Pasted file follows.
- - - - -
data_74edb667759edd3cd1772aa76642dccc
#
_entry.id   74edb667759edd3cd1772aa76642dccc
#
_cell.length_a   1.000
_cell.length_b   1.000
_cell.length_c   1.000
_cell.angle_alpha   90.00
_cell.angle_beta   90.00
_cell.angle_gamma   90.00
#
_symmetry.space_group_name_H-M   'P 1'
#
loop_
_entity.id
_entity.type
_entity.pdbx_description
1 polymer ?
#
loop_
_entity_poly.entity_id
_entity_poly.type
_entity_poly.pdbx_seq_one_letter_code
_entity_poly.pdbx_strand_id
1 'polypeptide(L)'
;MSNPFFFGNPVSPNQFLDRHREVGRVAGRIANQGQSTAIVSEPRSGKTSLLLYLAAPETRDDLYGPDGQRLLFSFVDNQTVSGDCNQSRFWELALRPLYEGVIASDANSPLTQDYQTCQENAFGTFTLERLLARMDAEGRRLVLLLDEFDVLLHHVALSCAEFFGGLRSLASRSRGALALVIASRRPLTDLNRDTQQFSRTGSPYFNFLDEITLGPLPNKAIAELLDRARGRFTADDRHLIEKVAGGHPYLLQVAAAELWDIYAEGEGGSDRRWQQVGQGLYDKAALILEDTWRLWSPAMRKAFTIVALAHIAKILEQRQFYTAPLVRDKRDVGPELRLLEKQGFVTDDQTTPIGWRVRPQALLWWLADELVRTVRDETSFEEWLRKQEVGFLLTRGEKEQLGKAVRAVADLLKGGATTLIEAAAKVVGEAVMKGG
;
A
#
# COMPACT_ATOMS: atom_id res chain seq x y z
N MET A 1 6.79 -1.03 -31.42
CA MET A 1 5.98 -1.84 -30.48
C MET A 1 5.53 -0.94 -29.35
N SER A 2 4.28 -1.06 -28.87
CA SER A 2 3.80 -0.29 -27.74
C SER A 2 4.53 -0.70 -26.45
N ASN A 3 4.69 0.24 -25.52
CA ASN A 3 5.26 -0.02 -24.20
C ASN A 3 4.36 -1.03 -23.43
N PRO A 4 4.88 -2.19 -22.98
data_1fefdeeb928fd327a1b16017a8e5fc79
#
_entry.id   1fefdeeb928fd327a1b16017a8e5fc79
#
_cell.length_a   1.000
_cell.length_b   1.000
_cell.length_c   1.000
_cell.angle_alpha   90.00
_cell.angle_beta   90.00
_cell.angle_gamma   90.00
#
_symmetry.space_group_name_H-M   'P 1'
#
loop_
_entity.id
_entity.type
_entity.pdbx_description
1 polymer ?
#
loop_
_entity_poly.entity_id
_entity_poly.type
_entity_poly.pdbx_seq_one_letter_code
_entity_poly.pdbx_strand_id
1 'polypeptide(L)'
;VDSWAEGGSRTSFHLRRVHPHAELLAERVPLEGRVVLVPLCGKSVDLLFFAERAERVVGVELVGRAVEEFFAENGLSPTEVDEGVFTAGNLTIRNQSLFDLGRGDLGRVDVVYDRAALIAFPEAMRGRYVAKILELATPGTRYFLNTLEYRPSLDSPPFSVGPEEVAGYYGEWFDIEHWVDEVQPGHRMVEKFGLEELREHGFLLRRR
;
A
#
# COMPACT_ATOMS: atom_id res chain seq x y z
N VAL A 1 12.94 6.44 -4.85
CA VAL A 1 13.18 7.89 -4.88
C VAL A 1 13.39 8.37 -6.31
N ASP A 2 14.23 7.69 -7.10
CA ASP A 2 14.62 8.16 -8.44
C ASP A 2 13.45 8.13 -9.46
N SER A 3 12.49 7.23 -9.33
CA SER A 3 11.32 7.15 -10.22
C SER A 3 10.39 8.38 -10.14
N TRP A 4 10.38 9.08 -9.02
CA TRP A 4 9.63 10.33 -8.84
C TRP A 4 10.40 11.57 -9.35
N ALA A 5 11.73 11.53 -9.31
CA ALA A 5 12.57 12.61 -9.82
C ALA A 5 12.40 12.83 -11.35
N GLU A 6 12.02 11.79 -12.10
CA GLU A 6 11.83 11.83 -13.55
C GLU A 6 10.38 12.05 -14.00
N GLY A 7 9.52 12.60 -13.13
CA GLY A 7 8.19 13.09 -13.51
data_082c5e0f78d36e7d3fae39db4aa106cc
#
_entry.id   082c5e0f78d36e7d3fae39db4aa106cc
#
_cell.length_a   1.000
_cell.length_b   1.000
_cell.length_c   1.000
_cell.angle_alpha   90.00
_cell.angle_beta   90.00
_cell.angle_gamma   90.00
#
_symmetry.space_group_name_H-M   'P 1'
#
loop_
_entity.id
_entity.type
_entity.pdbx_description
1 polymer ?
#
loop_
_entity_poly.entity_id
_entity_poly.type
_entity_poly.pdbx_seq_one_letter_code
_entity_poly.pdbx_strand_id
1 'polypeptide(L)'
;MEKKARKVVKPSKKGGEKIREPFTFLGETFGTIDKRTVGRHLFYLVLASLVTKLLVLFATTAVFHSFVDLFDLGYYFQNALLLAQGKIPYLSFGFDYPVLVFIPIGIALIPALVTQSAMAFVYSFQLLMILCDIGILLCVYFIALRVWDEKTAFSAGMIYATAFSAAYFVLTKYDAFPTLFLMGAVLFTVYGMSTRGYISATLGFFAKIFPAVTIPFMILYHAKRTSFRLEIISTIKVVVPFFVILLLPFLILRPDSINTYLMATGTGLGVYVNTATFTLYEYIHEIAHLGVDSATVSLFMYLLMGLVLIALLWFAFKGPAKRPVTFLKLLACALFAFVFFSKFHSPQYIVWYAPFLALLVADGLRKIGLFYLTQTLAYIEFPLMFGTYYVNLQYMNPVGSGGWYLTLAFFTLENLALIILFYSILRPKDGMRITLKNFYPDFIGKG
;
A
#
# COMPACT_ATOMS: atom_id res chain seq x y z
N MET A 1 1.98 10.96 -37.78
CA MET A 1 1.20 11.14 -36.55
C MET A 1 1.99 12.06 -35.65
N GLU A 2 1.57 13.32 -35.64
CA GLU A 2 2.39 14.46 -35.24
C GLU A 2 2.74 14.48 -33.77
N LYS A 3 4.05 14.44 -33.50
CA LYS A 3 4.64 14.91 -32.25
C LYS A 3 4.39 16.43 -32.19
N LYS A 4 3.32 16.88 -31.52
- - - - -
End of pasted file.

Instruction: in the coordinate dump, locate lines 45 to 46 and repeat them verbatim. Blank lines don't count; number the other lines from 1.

_cell.length_a   1.000
_cell.length_b   1.000